Essays on Merits and Demerits of Regional Free Trade Agreements in reference to the Gulf Cooperation Council Case Study

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The paper "Merits and Demerits of Regional Free Trade Agreements in reference to the Gulf Cooperation Council " is a good example of a business case study.   In a post-second world war, there has been a sustained and growing ‘ Balkanization’ of what hitherto has been unified global trading system. Most free trade agreements play a very vital role in liberalizing trade between the member states and other countries. They aim at making business conduct to be less complicated across the regions and attract more investors enabling the growth in business within a region.

The Gulf Cooperation Council (GCC) was formed by countries in the Arabia peninsula to forge unity among the Arabic countries. These countries which hold most of the oil reserves in the world have through GCC formed a major global block for trading in the world (PTA dossier 2008). There are many merits and demerits that are associated with Free Trade Agreements within a region. This paper intends to look deeply at these advantages and disadvantages of FTAs within GCC. A description of the structure of GCC will be given, member states, areas where they cooperate, the advantages and disadvantages of FTA and the achievements it has made both politically and economically will be addressed.

The future plans it has for its members will be looked into and a conclusion will be drawn. The Gulf Cooperation Council (GCC) The GCC is an economical, social, regional and political organization which was forged between the Arab states in the Gulf region. Six leaders from this region signed GCC in Riyadh in 1981 on 25th May. Its charter stipulates that it was formed in a bid to effect interconnection, integration and coordination among the states who are its members.

It was aimed at achieving unity in all fields stressing the qualities which are common, special relations and similar governing systems which are based on the Islamic creed and faith where they are bound by the same destiny and a single goal under the identity of Arabs. (BBC News 2008). The main aims of the GCC are: developing regulations that are common in financial and economic affairs, communications and customs, culture and education. The GCC boasts of having six states in its membership.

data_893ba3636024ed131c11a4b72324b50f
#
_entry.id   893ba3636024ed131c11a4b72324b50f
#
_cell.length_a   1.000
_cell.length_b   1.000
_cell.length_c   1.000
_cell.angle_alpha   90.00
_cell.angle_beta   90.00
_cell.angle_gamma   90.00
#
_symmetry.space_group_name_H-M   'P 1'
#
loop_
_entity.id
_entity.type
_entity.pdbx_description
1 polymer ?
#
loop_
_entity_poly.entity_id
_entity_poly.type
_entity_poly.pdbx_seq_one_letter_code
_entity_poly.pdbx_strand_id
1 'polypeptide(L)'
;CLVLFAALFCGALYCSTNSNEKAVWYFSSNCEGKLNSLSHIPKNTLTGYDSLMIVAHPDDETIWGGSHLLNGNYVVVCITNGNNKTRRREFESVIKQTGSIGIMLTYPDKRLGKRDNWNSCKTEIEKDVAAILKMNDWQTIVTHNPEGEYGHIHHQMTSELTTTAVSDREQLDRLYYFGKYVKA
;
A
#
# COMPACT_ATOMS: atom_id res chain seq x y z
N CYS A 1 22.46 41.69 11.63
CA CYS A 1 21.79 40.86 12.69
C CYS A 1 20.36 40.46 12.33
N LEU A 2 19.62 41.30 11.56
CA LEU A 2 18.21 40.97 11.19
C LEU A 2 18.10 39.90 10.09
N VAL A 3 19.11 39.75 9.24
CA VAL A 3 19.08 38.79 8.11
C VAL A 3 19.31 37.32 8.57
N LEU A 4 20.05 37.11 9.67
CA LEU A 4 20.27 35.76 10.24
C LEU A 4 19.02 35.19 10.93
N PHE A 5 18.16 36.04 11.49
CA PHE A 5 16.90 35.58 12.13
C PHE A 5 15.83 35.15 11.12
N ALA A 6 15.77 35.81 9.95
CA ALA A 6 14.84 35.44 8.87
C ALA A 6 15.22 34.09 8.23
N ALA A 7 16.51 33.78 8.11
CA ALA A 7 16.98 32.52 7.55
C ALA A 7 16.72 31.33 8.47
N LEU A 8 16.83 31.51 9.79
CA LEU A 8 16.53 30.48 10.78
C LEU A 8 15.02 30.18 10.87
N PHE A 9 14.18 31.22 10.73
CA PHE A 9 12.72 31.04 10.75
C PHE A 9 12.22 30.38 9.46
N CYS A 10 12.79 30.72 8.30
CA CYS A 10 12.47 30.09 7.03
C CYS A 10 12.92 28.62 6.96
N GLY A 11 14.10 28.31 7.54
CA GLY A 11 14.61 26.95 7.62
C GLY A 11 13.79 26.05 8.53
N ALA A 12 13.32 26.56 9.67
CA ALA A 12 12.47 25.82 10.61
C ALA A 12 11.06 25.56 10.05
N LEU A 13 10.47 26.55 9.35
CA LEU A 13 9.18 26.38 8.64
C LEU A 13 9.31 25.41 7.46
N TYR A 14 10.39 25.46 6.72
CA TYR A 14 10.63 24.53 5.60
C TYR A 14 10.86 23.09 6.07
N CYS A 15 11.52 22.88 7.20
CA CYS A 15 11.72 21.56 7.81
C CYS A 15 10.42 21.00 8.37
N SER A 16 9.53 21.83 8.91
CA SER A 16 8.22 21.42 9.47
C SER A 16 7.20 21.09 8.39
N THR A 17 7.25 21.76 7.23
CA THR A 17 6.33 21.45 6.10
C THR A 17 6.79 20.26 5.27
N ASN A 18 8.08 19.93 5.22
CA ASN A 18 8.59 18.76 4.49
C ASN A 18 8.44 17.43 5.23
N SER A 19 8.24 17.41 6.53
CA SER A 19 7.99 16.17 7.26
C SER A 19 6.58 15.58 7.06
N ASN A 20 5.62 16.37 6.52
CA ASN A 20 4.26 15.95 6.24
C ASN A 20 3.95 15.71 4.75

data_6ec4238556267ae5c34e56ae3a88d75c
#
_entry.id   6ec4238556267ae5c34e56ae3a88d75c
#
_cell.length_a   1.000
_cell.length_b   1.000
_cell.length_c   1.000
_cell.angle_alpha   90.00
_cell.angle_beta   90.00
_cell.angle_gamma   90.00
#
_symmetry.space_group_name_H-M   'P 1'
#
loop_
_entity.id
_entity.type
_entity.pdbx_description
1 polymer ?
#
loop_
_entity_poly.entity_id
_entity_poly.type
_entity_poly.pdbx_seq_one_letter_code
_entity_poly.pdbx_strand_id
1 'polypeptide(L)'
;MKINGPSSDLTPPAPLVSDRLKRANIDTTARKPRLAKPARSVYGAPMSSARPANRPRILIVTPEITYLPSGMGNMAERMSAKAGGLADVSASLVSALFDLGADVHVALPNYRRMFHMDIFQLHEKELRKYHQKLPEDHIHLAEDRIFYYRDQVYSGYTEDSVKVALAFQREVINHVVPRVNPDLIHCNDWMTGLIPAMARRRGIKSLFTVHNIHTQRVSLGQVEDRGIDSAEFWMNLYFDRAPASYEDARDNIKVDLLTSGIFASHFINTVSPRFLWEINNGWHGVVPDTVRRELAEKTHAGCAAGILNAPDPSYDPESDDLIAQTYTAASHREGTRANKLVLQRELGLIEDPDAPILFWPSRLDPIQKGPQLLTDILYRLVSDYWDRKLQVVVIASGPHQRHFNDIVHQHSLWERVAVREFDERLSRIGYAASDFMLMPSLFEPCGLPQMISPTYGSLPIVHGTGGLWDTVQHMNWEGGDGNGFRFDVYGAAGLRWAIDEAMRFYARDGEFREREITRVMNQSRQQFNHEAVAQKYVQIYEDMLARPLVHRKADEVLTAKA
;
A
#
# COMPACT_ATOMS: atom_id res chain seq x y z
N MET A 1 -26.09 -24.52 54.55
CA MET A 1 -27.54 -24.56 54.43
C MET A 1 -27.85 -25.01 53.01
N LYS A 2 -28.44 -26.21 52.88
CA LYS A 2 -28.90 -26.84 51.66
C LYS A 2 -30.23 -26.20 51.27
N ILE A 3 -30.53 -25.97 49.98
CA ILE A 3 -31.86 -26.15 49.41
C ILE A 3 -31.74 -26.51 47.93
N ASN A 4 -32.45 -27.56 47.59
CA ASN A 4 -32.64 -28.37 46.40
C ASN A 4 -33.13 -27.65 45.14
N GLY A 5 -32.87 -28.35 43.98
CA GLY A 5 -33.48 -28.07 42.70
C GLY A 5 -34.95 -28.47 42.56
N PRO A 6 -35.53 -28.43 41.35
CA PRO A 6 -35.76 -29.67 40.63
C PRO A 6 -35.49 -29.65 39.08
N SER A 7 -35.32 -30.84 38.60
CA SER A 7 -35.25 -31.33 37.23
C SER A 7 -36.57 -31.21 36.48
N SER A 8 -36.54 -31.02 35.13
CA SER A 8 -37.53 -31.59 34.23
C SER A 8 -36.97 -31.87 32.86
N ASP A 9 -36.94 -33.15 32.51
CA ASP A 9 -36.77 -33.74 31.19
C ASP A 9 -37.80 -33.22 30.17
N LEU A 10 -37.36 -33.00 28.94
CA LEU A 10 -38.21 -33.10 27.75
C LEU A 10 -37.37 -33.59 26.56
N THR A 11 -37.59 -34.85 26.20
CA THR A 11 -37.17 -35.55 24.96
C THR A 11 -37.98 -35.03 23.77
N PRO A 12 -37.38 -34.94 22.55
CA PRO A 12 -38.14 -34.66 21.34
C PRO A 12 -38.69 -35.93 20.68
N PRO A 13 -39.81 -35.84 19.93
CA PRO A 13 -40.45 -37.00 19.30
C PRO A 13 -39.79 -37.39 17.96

They include; Oman, Qatar, Saudi Arabia, Kuwait, Bahrain and the United Arab Emirates. The Structure of GCC An administrative structure is present in GCC and it is made up by the following: Supreme council- This is the highest organ with the most authority in GCC and it comprises the member states heads. The presidency is annually rotated based on the members’ states names in the alphabets. This body is responsible for the provision of direction in policies, review of recommendations and reports from subsidiary bodies.

The council also makes an appointment of the secretary-general and makes an approval on the secretariat general budget. An annual meeting is held by the council but a session which is extraordinary can be held if a member makes a request and gets seconded by another (BBC News 2008). Ministerial council- This is made up by foreign ministers or ministers at the same level as delegated by the member states. The chairmanship is annually rotated with the state hosting the summit taking the chairmanship during the year. Its main duties is a proposal of policies and preparation of recommendations, projects and studies whose main aim is the development of cooperation within the member states.

It also endeavours to develop, encourage and coordinate existing activities in every field within the member states (BBC News 2008). Secretariat general- The secretary-general who gets an appointment from the supreme council is the head of this body. The appointment is made for a term of three years and can be renewed once. This body oversees the preparation of meetings and sees to it that the implementation of policies is duly done (BBC News 2008). Consultative commission- Five representatives from each member state make this commission which is mandated with giving guidance to the supreme council. Consultative for settlement of disputes- This is separately formed for each case on the basis of the disputed nature.

Its main aim is providing resolutions that are peaceful to disputes that arise within the member states. This body can solve political problems such as border disputes amicably. The recommendation it makes are submitted to the supreme council for review and consideration (BBC News 2008). Secretary-General- He is elected by the supreme council on a term of three years and renewal is only done once.



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